Here is the nice trick to achieve Conditional GET request for lists (Index operation in classic REST terms). You know about this mechanism for single items (show operation): browser asks a resource for the first time, cache it’s last_modified value, and send “If-Modified-Since” header in the next request. A server checks database for resorce.update_at value, and responds “200 OK” with content as usual (if resource is newer), or responds with “304” without content if resource was not changed.
You can see an economy for computing resources, traffic, parsing and so on. But how to implement this technique for lists? Where is no “updated_at” attribute for the lists…
But don’t give up! Just get a newer resourse in the list, and use it’s “updated_at” attribute.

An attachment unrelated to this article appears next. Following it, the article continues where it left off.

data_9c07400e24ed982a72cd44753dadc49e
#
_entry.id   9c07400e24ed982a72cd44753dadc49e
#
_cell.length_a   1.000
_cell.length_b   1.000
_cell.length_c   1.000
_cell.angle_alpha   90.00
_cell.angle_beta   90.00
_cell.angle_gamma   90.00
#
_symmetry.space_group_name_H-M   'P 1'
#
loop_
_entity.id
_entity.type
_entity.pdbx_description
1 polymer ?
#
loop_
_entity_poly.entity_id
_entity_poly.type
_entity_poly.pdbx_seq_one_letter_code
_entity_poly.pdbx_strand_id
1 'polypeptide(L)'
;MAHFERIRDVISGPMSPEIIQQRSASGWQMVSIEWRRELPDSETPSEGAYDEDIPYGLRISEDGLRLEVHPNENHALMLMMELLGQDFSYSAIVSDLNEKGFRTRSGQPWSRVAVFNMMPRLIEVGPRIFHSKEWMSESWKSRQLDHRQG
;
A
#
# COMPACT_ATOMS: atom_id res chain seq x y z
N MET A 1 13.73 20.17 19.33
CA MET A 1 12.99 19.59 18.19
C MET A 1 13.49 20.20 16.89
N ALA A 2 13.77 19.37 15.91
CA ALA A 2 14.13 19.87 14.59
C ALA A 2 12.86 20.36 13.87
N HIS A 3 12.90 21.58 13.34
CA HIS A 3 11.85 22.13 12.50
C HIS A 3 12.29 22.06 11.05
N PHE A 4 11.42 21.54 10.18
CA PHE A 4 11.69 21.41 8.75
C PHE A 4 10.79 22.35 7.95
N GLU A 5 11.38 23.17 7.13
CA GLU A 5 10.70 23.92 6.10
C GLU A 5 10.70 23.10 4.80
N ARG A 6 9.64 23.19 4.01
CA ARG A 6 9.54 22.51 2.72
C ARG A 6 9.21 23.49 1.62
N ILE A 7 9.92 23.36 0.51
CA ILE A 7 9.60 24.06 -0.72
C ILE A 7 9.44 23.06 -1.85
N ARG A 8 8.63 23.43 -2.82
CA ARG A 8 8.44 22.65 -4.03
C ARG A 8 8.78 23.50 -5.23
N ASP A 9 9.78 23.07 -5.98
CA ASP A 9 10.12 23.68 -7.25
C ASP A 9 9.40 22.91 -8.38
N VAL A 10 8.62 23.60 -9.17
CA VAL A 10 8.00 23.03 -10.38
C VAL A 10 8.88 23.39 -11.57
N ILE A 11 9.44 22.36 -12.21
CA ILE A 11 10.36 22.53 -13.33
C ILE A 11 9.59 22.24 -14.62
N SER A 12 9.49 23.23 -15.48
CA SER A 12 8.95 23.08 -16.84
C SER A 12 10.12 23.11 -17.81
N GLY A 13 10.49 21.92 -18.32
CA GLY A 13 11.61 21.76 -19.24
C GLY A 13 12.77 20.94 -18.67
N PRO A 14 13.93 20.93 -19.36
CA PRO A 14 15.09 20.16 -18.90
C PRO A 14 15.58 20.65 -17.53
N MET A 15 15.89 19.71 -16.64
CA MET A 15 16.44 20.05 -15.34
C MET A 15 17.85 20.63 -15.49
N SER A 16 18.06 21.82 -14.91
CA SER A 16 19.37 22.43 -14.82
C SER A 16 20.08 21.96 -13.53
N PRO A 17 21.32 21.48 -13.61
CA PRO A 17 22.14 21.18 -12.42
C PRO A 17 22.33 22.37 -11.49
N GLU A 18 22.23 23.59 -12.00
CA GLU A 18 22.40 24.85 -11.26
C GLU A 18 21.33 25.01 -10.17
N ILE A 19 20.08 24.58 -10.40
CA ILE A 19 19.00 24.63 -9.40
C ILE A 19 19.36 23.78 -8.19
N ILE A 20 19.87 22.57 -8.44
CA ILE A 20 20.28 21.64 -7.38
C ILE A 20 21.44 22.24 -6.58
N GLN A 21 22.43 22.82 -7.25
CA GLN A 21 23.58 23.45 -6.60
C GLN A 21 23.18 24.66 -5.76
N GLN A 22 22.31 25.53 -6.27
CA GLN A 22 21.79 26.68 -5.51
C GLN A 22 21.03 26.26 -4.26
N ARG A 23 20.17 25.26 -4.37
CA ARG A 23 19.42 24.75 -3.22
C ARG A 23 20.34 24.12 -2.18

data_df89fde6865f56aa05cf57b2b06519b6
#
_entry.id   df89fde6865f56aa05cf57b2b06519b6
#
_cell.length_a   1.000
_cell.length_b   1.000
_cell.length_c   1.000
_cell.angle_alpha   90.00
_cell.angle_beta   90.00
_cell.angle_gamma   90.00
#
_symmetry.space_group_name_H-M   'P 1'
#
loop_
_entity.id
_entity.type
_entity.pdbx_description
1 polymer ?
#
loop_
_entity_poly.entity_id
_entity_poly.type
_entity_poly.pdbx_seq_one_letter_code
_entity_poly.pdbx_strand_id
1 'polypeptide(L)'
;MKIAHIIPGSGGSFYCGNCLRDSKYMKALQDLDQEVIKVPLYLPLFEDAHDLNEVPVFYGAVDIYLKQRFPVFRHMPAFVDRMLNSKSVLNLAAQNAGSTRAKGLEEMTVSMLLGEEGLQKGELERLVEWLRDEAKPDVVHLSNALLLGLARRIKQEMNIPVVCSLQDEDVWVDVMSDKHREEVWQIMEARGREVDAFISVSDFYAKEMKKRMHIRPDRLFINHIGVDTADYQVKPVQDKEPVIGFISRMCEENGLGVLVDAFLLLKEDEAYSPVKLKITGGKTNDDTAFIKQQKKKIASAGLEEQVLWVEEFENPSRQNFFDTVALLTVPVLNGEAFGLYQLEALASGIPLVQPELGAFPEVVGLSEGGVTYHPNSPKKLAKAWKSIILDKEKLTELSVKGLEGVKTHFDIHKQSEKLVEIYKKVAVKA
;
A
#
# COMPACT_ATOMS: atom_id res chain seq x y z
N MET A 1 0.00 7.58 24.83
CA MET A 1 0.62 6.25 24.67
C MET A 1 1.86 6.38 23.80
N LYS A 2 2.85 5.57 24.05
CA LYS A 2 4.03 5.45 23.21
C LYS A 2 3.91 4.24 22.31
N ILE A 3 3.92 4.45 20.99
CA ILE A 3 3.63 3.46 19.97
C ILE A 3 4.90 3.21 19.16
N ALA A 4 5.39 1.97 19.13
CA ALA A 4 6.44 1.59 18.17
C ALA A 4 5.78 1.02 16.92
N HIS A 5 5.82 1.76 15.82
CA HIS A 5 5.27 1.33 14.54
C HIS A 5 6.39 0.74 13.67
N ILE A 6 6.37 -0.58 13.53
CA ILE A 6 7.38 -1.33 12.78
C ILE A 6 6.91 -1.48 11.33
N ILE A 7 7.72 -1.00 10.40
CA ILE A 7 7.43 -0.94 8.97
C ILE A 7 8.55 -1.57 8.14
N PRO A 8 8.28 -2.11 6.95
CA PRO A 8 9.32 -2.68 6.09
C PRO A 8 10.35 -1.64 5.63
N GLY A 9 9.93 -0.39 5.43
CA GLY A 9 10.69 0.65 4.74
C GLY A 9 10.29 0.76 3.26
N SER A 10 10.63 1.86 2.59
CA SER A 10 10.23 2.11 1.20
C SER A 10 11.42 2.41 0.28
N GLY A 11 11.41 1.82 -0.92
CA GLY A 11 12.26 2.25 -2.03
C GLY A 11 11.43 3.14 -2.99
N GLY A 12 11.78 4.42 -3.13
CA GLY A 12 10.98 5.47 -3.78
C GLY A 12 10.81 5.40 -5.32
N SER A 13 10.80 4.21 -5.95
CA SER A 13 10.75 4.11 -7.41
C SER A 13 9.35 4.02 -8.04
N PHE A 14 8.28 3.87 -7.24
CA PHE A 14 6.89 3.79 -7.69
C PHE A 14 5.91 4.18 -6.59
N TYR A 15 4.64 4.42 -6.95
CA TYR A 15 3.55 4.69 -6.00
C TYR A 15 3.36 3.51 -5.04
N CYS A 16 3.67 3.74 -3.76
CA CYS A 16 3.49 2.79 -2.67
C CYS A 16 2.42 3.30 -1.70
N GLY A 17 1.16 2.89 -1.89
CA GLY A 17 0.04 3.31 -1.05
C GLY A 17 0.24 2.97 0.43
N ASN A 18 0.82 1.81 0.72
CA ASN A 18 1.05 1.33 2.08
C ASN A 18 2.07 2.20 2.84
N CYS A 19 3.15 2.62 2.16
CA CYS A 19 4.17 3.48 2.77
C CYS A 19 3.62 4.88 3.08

Here is an example for Ruby on Rails:
updated_at = models.max_by(&:updated_at).try(:updated_at) || Time.at(1)
The last part is a trick for empty lists. Easy!
Caveats: it will not work when you destroy a model from collection by real deleting from the database, because the newer “updated_at” value will not change or even becomes early. Browser will not get actual (changed) content. Use Paranoid gem (or mark it as something like ‘is_deleted’) instead, or switch to ETag.